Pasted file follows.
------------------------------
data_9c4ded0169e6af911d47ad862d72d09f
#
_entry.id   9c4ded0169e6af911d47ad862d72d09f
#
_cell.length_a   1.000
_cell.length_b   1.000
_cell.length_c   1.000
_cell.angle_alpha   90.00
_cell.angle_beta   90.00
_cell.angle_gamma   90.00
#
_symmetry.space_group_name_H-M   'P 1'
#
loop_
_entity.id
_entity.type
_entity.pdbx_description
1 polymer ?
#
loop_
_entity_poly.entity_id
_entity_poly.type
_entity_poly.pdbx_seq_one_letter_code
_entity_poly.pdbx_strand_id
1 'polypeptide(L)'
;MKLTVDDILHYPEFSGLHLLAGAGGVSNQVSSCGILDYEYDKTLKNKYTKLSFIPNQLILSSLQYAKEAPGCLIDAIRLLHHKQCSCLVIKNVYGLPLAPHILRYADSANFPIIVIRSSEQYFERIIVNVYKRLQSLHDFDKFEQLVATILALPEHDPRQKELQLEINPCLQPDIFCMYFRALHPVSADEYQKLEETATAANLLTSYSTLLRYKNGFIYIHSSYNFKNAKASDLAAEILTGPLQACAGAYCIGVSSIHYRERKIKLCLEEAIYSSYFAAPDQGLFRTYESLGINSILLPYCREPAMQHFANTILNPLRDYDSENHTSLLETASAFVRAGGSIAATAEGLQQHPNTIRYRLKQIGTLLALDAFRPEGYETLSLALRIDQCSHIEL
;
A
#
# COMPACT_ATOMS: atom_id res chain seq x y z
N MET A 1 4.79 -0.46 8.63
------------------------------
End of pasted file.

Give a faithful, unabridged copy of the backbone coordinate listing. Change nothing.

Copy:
data_9c4ded0169e6af911d47ad862d72d09f
#
_entry.id   9c4ded0169e6af911d47ad862d72d09f
#
_cell.length_a   1.000
_cell.length_b   1.000
_cell.length_c   1.000
_cell.angle_alpha   90.00
_cell.angle_beta   90.00
_cell.angle_gamma   90.00
#
_symmetry.space_group_name_H-M   'P 1'
#
loop_
_entity.id
_entity.type
_entity.pdbx_description
1 polymer ?
#
loop_
_entity_poly.entity_id
_entity_poly.type
_entity_poly.pdbx_seq_one_letter_code
_entity_poly.pdbx_strand_id
1 'polypeptide(L)'
;MKLTVDDILHYPEFSGLHLLAGAGGVSNQVSSCGILDYEYDKTLKNKYTKLSFIPNQLILSSLQYAKEAPGCLIDAIRLLHHKQCSCLVIKNVYGLPLAPHILRYADSANFPIIVIRSSEQYFERIIVNVYKRLQSLHDFDKFEQLVATILALPEHDPRQKELQLEINPCLQPDIFCMYFRALHPVSADEYQKLEETATAANLLTSYSTLLRYKNGFIYIHSSYNFKNAKASDLAAEILTGPLQACAGAYCIGVSSIHYRERKIKLCLEEAIYSSYFAAPDQGLFRTYESLGINSILLPYCREPAMQHFANTILNPLRDYDSENHTSLLETASAFVRAGGSIAATAEGLQQHPNTIRYRLKQIGTLLALDAFRPEGYETLSLALRIDQCSHIEL
;
A
#
# COMPACT_ATOMS: atom_id res chain seq x y z
N MET A 1 4.79 -0.46 8.63